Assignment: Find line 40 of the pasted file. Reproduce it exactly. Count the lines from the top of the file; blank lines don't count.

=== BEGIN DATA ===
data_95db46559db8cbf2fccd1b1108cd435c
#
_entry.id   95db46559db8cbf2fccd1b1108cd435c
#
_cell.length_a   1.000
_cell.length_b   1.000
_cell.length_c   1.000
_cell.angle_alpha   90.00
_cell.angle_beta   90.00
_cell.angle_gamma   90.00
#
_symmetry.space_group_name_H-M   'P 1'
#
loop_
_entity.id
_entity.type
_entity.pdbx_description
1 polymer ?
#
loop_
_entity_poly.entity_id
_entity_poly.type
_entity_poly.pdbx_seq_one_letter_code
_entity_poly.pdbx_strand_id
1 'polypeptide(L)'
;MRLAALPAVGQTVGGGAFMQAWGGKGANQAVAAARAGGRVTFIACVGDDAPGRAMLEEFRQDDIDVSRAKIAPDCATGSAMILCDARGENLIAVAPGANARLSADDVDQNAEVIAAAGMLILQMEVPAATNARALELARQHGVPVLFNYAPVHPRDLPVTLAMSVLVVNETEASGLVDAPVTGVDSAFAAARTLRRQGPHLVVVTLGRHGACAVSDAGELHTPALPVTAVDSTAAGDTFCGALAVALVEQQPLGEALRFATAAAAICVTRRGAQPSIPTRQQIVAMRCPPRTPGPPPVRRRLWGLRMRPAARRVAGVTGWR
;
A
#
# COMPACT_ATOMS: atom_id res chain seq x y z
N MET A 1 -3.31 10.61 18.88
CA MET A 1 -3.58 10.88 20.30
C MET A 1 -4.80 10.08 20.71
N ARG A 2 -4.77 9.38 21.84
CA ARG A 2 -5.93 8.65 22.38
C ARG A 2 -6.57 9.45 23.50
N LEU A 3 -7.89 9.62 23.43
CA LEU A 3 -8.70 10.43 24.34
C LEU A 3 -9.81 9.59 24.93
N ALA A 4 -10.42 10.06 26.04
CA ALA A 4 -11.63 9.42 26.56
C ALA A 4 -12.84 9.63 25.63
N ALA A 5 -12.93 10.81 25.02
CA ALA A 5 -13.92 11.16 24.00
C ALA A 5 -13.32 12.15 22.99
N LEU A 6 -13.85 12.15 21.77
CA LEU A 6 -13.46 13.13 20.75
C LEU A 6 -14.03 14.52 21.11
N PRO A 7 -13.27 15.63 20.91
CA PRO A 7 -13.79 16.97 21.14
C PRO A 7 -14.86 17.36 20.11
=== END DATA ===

N ALA A 4 -10.42 10.06 26.04